Groundwater Recharge and Climate Change in the West

Thursday, November 16, 2017

Groundwater recharge in the Western U.S. will change as the climate warms — the dry southern regions will have less and the northern regions will have more, a University of Arizona-led research team reports. The new study covers the entire U.S. West, from the High Plains states to the Pacific coast, and provides the first detailed look at how groundwater recharge may change as the climate changes, said senior author Thomas Meixner, UA professor and associate department head of hydrology and atmospheric sciences.

El Niño

February 12, 2016

Hello! After three and a half years of writing Proximities, School of Geography and Development PhD student Eric Magrane has turned this wonderful blog over to me in order to focus on his teaching and research responsibilities.  I’m excited about all of the names, topics, and ideas scrawled on my editorial calendar for the semester.

The Ecological Imagination: A Conversation on Art & Environment with Mitchell Thomashow, Ben Champion, and Paulina Jenney

April 29, 2015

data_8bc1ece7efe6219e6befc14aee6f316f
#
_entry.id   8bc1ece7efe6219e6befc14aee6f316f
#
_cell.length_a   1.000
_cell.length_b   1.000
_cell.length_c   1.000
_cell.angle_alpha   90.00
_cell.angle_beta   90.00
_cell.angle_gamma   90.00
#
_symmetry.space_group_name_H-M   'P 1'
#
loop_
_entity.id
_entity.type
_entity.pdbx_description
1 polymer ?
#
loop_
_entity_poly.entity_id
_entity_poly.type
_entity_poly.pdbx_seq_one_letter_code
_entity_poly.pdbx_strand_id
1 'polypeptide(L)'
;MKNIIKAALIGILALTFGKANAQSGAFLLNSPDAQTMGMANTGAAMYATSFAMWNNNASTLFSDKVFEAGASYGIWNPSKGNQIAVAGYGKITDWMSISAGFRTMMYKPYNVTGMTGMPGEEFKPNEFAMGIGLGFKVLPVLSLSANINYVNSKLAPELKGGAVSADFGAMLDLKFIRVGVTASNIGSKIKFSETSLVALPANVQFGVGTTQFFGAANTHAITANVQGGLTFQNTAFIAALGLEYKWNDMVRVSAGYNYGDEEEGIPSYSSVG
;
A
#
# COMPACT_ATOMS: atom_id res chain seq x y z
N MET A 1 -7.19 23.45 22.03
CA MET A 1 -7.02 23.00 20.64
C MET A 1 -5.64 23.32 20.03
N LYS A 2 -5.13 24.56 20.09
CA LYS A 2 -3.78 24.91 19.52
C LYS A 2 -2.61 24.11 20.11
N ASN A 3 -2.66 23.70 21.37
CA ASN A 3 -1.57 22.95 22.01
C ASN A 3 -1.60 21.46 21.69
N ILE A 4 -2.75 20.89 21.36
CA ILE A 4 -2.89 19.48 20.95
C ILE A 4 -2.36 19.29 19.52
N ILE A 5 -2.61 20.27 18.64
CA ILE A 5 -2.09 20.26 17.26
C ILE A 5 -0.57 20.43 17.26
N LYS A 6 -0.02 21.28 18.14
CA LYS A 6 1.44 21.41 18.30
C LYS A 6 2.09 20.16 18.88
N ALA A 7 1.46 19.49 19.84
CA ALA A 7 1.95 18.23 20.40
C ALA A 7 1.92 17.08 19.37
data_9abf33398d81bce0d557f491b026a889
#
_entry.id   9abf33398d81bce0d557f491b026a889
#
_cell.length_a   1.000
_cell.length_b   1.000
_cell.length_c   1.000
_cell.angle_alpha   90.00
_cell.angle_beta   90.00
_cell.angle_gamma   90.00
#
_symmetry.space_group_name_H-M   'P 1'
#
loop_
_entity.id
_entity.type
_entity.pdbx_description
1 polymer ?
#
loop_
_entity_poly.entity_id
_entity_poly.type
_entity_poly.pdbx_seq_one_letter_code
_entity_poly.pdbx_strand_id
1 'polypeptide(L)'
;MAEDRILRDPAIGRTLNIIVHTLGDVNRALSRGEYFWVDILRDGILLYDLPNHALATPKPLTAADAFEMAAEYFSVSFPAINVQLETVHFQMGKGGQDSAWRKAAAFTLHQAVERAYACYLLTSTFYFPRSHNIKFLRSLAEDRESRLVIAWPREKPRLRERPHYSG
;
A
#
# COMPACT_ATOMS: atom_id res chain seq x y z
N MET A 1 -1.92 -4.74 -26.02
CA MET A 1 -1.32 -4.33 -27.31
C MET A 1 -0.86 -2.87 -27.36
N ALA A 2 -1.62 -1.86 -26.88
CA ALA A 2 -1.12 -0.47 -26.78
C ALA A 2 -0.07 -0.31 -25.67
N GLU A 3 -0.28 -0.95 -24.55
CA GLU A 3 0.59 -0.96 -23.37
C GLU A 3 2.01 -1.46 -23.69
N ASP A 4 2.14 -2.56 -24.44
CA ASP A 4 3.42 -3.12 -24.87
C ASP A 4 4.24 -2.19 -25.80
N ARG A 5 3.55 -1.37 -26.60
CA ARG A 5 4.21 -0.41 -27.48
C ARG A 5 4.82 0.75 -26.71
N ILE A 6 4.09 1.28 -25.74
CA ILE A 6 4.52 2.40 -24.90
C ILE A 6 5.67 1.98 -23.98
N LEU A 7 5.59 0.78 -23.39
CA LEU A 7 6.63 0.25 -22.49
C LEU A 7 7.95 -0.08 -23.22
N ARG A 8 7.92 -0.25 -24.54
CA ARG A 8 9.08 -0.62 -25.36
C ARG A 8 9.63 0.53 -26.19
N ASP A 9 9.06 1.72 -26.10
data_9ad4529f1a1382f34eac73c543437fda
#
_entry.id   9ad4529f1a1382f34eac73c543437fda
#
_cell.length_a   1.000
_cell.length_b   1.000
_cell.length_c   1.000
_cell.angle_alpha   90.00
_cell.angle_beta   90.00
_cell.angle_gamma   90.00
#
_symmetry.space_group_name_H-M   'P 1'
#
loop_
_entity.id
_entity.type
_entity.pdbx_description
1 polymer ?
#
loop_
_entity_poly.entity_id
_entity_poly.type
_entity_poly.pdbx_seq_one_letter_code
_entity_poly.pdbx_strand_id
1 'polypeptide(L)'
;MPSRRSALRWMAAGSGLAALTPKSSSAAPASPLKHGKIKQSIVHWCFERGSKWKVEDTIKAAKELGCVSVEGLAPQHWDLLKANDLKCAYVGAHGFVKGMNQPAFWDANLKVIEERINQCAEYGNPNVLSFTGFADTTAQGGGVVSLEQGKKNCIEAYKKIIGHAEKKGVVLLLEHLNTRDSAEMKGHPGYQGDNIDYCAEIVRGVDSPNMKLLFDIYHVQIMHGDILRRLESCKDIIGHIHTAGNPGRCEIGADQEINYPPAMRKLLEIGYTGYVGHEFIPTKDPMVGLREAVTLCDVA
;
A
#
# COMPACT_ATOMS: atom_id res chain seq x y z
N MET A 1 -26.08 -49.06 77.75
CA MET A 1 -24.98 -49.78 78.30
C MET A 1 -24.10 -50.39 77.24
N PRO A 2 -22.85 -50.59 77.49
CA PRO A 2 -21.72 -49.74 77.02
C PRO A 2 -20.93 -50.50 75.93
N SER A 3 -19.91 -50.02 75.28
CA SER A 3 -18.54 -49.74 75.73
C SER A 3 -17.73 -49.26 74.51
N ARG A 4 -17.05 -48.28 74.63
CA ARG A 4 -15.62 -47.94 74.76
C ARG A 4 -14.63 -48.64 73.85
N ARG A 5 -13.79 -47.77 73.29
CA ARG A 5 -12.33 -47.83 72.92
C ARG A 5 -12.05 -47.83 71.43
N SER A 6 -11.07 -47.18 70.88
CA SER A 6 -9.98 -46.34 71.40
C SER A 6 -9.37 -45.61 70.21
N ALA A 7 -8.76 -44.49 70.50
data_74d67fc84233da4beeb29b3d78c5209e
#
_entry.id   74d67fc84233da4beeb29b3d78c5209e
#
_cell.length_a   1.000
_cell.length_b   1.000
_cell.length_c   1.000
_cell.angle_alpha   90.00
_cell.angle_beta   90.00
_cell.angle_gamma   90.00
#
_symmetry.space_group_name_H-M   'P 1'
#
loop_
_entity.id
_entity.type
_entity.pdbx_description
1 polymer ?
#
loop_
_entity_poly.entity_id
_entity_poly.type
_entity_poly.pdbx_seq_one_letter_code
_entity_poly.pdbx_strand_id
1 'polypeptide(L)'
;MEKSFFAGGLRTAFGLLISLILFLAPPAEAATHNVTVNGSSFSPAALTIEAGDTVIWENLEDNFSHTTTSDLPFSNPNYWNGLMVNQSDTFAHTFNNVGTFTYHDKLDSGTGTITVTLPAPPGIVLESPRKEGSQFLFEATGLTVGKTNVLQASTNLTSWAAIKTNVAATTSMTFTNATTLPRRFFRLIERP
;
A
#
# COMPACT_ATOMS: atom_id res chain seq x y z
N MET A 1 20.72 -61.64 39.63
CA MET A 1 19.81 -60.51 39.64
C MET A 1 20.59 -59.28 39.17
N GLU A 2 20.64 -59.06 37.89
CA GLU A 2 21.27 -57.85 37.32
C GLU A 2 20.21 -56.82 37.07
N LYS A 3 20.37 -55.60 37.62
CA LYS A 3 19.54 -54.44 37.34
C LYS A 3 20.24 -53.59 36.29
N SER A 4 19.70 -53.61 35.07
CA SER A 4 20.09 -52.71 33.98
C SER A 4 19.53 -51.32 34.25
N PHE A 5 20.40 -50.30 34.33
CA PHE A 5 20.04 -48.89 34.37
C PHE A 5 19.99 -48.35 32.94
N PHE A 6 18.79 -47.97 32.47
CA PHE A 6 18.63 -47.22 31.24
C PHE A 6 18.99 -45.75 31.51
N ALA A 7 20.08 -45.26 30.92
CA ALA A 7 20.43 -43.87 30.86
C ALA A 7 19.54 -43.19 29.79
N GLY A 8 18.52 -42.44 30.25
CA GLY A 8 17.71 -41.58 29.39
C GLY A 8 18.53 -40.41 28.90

As the sixth in an ongoing series of cross-posts with Terrain.org: A Journal of the Built + Natural Environments, this Proximities features a conversation between Ben Champion, director of sustainability at the University of Arizona, and Mitchell Thomashow, former Unity College president and author of The Nine Elements of a Sustainable Campus. The conversation took place this spring, when Mitch met with the Art & Environment Network at Institute of the Environment. Terrain.org editor Simmons B. Buntin and I asked Paulina Jenney, a UA student in creative writing and environmental studies and a Flinn Scholar, to facilitate the conversation. Excerpts from that conversation follow. 

 

Report Hails Tucson's Excellence in Food Diversity, Access

Tuesday, December 12, 2017

<p>A new report on the state of Tucson’s food system, produced by the UA Center for Regional Food Studies, shows that Tucson is one of the top U.S. cities in its high diversity of edible plants affordably accessed, grown and eaten as a means to reduce food insecurity.The new director of the Center for Regional Food Studies Megan Carney says, "Biodiversity is a matter of social justice. Without concerted efforts to preserve and cultivate biodiversity, our food system will be monopolized by private interests. At stake here is not only the health and resilience of our ecosystem, but that of our own population as well."</p>

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